With the dust settling on yesterday’s announcement that stamp duty would be phased out and replaced with another tax, the Real Estate Institute of NSW (REINSW) has shone a light on some of the unidentified – or unconsidered – impacts of the proposal.
Not least that the announcement could adversely affect the market until an outcome of the proposed reform is known, said REINSW CEO Tim McKibbin.
“It is clear that the way property is taxed is in need of reform, because the burden it places on home buyers is extreme. Stamp duty has always been a major culprit, but a switch to a ‘land’ or ‘property’ tax which doesn’t ever go away is hardly a more palatable option for many people already finding it hard to afford a property,” Mr McKibbin said.
“Trading one punitive property tax for another is not tax reform as suggested. The REINSW fully supports a meaningful dialogue in relation to tax reform but yesterday’s announcement that stamp duty is to be replaced by land tax at some point in the future does not represent consultation.
“The community has not been given any details upon which to make decisions for the largest investment most of us will ever make,” he said.
There have been many solutions put forward in the past to combat the adverse impact of stamp duty. One solution advocated for purchasers to have the opportunity to pay stamp duty over time, rather than in full at the time of acquisition. Under this proposal, Government still collects stamp duty revenue while purchasers avoid the ongoing burden of a land tax.
“While removing a tax is always welcomed, can the community be confident that once land tax is established and part of our accepted taxation environment, that Government will not reintroduce stamp duty?” Mr McKibbin said.
“Industry pleas for a reduction in stamp duty in the past have been met with determined resistance from Government, which has always maintained that reducing stamp duty will simply push house prices up, because purchasers will have additional money.
“Hypothetically, if Government’s assumption is correct, the impact on prices will be interesting to monitor, because house prices are determined not by vendors but by purchasers in competition. These purchasers will have finance available, which otherwise would have been put towards stamp duty, but which instead can be used to compete on acquisition price. So, if the hypothesis is correct, the purchaser will not save any money, but will be burdened with land tax for life.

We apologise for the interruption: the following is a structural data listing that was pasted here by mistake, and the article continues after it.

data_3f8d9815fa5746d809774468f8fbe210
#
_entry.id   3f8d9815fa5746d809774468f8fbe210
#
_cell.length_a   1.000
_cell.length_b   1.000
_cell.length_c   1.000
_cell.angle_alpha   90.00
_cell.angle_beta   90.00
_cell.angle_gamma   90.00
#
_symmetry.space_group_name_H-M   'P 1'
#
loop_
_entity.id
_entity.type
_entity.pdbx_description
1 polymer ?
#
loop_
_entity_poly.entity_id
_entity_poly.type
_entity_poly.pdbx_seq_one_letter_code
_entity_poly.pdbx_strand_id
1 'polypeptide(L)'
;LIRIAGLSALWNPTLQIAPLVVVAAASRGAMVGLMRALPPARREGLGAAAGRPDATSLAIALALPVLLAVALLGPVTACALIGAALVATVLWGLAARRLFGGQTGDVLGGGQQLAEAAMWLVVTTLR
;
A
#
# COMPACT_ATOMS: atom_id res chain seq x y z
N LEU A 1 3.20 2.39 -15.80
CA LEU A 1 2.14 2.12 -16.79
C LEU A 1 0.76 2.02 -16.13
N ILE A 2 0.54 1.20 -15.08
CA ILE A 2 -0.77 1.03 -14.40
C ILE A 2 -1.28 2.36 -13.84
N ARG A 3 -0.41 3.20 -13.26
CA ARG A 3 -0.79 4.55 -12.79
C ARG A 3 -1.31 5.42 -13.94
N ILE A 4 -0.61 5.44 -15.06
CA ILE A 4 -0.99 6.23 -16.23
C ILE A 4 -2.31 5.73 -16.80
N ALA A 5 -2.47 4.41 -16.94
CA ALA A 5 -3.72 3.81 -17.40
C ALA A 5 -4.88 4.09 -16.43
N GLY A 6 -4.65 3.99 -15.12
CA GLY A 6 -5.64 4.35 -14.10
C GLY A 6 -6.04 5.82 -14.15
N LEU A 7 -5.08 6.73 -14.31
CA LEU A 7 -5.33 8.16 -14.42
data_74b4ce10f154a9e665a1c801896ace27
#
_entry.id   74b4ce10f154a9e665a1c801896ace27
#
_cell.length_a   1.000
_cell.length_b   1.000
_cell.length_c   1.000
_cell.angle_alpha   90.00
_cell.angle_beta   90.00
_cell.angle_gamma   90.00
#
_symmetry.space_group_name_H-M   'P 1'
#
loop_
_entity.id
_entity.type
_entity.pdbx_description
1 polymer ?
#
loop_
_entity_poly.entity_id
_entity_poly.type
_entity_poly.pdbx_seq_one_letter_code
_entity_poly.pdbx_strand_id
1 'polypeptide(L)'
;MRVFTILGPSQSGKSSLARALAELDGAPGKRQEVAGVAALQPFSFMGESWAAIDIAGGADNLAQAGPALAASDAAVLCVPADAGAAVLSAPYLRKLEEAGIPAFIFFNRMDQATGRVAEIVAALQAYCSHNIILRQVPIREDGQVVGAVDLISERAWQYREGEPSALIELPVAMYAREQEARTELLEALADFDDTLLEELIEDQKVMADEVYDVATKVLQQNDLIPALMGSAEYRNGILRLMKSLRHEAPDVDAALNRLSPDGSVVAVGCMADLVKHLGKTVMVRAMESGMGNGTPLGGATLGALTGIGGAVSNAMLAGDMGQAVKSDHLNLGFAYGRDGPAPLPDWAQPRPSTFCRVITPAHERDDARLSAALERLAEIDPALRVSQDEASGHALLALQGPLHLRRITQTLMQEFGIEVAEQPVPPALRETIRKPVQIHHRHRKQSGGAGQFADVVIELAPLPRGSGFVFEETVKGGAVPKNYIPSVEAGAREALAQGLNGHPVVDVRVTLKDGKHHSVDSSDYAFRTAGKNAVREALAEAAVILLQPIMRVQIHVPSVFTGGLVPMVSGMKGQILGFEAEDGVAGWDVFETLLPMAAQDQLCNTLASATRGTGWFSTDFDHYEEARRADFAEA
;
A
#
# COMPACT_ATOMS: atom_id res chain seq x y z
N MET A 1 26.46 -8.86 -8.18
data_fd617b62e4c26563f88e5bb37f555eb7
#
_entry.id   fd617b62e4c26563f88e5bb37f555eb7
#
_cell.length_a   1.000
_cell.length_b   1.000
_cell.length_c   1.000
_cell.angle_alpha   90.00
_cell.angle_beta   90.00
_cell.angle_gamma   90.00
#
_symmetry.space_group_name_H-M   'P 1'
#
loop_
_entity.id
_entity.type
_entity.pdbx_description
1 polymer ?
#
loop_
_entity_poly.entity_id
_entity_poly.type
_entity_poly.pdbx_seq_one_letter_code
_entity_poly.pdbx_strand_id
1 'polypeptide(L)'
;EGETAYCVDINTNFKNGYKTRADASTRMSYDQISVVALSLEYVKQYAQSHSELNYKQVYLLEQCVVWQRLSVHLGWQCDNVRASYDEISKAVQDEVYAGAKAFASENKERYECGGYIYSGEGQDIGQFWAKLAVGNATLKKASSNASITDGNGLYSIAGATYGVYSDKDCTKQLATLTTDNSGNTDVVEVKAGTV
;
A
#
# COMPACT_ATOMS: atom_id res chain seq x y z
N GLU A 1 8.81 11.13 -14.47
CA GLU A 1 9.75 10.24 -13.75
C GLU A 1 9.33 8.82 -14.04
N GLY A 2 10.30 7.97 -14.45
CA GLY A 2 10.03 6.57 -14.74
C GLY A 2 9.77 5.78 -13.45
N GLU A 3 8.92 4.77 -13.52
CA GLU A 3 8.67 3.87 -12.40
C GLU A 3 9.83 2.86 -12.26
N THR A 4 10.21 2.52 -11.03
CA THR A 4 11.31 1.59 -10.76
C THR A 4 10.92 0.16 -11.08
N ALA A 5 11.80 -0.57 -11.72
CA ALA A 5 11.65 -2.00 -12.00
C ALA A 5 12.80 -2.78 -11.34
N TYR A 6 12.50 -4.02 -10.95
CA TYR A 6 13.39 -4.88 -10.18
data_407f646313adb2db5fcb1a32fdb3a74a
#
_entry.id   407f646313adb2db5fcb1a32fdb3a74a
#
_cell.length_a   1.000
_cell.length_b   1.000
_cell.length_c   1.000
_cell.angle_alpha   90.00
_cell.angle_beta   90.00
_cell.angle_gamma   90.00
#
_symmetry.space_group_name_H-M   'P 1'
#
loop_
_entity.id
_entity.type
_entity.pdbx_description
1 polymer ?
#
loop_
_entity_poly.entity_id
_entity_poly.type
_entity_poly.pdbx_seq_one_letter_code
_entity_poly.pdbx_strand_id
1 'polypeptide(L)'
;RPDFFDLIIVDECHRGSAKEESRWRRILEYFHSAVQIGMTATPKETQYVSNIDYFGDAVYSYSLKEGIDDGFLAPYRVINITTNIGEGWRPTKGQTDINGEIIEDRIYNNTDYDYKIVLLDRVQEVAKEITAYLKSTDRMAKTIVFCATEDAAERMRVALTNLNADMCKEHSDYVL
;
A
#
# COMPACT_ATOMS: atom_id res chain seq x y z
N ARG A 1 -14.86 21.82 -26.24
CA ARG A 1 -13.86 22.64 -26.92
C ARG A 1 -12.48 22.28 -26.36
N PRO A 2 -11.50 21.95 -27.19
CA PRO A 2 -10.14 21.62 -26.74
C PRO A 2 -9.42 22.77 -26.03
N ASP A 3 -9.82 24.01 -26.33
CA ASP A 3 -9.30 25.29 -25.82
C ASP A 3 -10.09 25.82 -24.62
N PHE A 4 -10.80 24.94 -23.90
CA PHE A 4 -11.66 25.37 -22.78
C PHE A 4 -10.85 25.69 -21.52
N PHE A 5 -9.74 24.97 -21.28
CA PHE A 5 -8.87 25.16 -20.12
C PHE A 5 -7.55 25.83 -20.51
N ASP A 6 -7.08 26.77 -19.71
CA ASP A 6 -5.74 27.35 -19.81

“There are other concerns with the proposal which could skew Government’s intentions for reform, which we understand to be about improving housing affordability for people while maintaining Government’s revenue stream from property.
“Housing affordability is not magically improved by the exchange of one property tax for another. As it stands, around 40% of the cost the consumer pays for new property is taxes and charges levied by all three levels of Government.
“Affordability is all about supply. Instead of switching between property taxes, Government has the opportunity to focus on the impediments to supply if genuine improvements in affordability are to be unlocked,” Mr McKibbin said.
Mr McKibbin said there’s a very real risk that people who had been actively looking to buy property may put those plans on hold until they get clarification of the specific details of what the reform will look like in reality.
“Optimistically, this won’t occur until mid-next year at the earliest. Until then, we run the risk of buyers maintaining a wait-and-see approach,” Mr McKibbin said.
“In the past 24 hours, REINSW members have cited numerous examples of purchasers who, as a result of the announcement, now plan to abandon their search for a property in the immediate term.
“Real estate has experienced a delicately poised rebound in recent times. The importance of this in an economic sense can’t be understated. Measures that put the brakes on transactional activity could have a devastating impact on the economy, given the disproportionate contribution property consumers make to the state’s finances.
“On the other side of the transaction are people who already own their home who, on the basis of this announcement, may simply decide to stay where they are and avoid a different new tax altogether.
“The industry remains steadfastly against stamp duty but is the option of a land tax really the lesser of two evils? At least with stamp duty you pay it once, albeit a large amount. Land tax is an ongoing burden.
“True reform would result in people not incurring a tax burden for the simple necessity of maintaining a roof over their heads,” McKibbin said.